Economists call it a COVID-19 “shecession,” with disturbing consequences for the American workforce after decades of hard-earned gains by working women. “No one believes the new normal is going to be exactly like things were before,” said María J. Prados, a USC economist who sees the pandemic as a major setback to the struggle for workplace equality.

Unlike the recession of 2007-2008, when male-dominated sectors such as construction and manufacturing suffered the largest losses, the pandemic-driven recession has especially cut through service occupations that women tend to hold, such as hairdressing and housekeeping.

A swath of white-collar jobs survived over the last year as lawyers, accountants and software developers worked from home. If they continue to do so, many jobs for women in janitorial companies, restaurants and retailers serving office workers may disappear, economists say.

More Top Coronavirus Headlines

— Do COVID-19 vaccines prevent coronavirus infection? Two new studies bolster scientists’ suspicion that they do.

— In Orange County and elsewhere in California, authorities are closing mass vaccination sites as bookings drop. Their new focus: “getting hyperlocal,” with a focus on lower-income populations and vulnerable people with limited time or mobility.

Young Latino and Black people have the lowest rate of COVID-19 vaccination among any age, racial and ethnic group in Los Angeles County, and officials say they need to do more to make the shots easy and convenient for more people.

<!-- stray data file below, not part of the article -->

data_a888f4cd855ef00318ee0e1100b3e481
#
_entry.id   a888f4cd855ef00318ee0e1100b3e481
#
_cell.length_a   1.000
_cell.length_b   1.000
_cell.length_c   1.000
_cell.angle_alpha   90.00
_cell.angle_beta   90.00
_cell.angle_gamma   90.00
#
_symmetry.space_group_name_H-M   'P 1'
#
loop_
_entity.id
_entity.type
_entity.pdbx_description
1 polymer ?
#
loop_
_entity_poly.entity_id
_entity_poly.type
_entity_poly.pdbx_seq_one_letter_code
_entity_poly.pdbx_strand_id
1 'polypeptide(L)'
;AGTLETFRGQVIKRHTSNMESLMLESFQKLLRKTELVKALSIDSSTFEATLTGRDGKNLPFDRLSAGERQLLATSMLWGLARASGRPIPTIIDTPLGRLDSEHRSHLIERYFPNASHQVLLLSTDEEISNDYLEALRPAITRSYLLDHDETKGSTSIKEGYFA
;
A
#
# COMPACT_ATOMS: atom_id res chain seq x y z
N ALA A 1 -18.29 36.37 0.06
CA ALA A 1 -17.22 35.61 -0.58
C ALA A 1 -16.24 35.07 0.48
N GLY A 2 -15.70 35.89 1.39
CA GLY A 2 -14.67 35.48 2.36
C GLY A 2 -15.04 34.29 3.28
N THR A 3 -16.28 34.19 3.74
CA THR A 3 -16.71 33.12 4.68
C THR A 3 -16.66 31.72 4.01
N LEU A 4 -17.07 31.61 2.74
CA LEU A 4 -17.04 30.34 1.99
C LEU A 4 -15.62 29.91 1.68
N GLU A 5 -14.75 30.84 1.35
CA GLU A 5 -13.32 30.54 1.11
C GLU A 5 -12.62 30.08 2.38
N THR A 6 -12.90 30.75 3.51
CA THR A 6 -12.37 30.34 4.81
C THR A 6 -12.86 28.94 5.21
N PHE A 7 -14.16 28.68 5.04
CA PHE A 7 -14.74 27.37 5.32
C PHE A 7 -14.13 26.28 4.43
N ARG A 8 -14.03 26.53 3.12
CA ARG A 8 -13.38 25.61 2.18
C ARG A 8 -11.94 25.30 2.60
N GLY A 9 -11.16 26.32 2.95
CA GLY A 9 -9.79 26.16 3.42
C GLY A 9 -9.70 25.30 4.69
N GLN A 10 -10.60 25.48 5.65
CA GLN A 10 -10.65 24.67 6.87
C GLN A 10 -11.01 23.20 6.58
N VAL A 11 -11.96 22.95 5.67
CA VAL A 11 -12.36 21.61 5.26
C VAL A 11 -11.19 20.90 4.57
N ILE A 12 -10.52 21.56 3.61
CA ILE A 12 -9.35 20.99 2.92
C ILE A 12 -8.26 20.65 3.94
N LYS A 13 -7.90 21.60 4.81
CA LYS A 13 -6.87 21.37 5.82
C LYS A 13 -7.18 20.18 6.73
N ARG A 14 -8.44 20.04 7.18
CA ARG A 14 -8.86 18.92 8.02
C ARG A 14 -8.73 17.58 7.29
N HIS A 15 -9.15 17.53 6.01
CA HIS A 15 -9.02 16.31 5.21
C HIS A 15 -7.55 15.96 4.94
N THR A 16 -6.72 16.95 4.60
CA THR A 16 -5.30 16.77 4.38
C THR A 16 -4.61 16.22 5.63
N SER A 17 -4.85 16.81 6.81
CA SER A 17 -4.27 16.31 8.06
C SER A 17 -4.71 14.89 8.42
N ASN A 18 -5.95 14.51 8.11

In 1952, Los Angeles City Hall was blown up. Well, a replica of City Hall. And it was a small explosion — simulated destruction for a scene in the movie “War of the Worlds.” Paramount was producing a updated take on the H.G. Wells story, made famous by Orson Welles’ radio rendition that many Americans mistook as real.

The Times observed as special effects crews created the scene with a special “breakaway” plaster, according to the May 9, 1952, paper. Staff photographer Phil Bath captured a series of a photos as the model crumbled. It was realistic enough that The Times ran with photos with the headline “If A-Bomb Wrecked City Hall, Blast Might Look Like This.”

a city hall model explodes
May 8, 1952: A model of Los Angeles City Hall is blown up during filming of special effects for the 1953 movie “War of the Worlds.”
(Phil Bath / Los Angeles Times Archive/UCLA)


— Moms who are wild at heart or don’t want to skip their daily steps may like a Mother’s Day hike. Here are six trails to try.

— Mother’s Day sneak up on you? These 12 L.A. flower shops are happy to bail you out.

Zoom cooking classes liberated a new breed of students and their teachers. You can learn to make anything from spring rolls to sweet potato enchiladas.

— See some balloon art in a downtown L.A. fountain, plus 23 other best bets for the weekend.


— A report from Stop AAPI Hate shows the breadth of anti-Asian racism during the COVID-19 pandemic. Racist attacks, some verbal and some physical, were reported in cities such as Alhambra, New York and Muskegon.

— Defying a state Supreme Court ruling, the Los Angeles County Sheriff’s Department routinely rejects requests from relatives of people who are shot, journalists and other members of the public to learn the names of deputies who open fire while on duty.

Three teenagers have been arrested on suspicion of starting a Thousand Oaks brush fire last week that forced residents to evacuate.

— No more pajamas: With high school campuses reopening across L.A. County, teens are redefining the back-to-school wardrobe.

— For the second year in a row, the LA Pride parade, one of the nation’s oldest and largest LGBTQ celebrations, will not take place this summer amid ongoing concerns about the coronavirus.

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— “For once, justice in Italy has worked.” Here is how Romans are responding to the life sentences handed down to two Californians in the fatal stabbing of a police officer.